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Monday, September 25, 2023

Three Nigerians among African Academy of Sciences’ Cohort 2 affiliates

Three Nigerians are listed among the 22 early career scientists selected by the African Academy of Sciences (AAS) for the second cohort of the AAS Affiliates Programme that recognises exceptional young scholars. The AAS announced on Monday, March 6 2017 that the affiliates were selected through a merit-based review process.

Executive Director of the African Academy of Sciences, Prof Berhanu Abegaz

The 22, who are PhD holders and below the age 40, were selected from Benin (two affiliates), Cameroon (two), Egypt (two), Ghana  (one), Kenya (three), Morocco (one), Nigeria (three), South Africa (two), Tanzania (two), Tunisia (two), Uganda (one) and Zambia (one), after what the AAS describes as a rigorous review process by eminent senior scientists who are AAS Fellows in the respective Academy’s regional offices. The Affiliates, adds the AAS, work in fields that include engineering, biosciences and heath research.

The Nigerians are: Olayinka Ayotunde Oridupa of the University of Ibadan (Medical and Health Sciences), Cyril Ehi-Eromosele of the Covenant University (Chemical Sciences) and Andrew C. Eloka-Eboka of the University of KwaZulu-Natal (Engineering Technology and Applied Sciences).

The 22 were selected from the five regions of Africa to be AAS Affiliates from 2017 to 2021.
“These young scholars have shown promise in their fields and are deserving of the recognition,” said AAS Executive Director, Prof Berhanu Abegaz. “We will work with their institutions to provide them with opportunities to develop their careers and to leverage their skills and passion to contribute to Africa’s development.”

The AAS set up the Affiliates programme in 2015 to recognise, mentor and help early career professionals develop into world class research leaders. Through a donation from AAS Fellow and Senior Advisor Kevin Marsh, the Academy has set up a fund to promote the professional development of Affiliates and other early career scientists to help attract and retain them on the continent.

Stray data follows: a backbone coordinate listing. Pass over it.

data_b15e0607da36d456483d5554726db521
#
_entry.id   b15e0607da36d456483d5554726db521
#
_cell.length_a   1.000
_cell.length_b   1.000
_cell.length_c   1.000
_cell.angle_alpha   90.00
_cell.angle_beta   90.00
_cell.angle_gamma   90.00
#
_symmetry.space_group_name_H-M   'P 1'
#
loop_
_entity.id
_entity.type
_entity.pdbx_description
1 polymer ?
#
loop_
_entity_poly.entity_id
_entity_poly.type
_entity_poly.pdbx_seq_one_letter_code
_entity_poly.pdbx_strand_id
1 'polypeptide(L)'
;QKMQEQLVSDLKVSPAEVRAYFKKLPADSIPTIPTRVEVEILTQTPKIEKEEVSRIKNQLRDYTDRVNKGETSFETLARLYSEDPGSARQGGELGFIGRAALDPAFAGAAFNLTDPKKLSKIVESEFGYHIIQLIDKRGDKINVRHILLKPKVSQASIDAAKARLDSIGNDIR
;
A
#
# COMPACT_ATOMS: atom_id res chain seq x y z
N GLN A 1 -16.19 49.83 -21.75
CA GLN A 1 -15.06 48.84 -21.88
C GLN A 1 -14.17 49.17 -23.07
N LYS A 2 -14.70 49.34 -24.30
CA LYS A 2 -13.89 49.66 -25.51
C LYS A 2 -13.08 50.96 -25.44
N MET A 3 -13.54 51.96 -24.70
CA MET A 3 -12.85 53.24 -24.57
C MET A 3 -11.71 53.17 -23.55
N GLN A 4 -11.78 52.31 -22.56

According to the AAS, Africa loses an average of about 20,000 professionals a year to countries outside the continent most of who are young people who leave because of lack of infrastructure and opportunities to grow their scientific careers.

The Affiliates will be supported to attend conferences, symposia and workshops and other activities that will improve their skills in proposal development, grant writing and pitching innovations to help them win more grants, improve their publication records and ensure that their research impacts their communities. AAS Affiliates will also be mentored by senior scientists, some of whom will be drawn from AAS Fellows.

“It’s encouraging to see organisations such as the AAS recognising the work that we do as young scientists and committing to our development by providing mentorship opportunities and tools which we can use for our careers to thrive and for us to contribute to the continued growth of our continent,” said Dr Melissa Kapulu, a Zambia-born postdoctoral fellow at the KEMRI-Wellcome Trust Programme. KEMRI is the Kenya Medical Research Institute.

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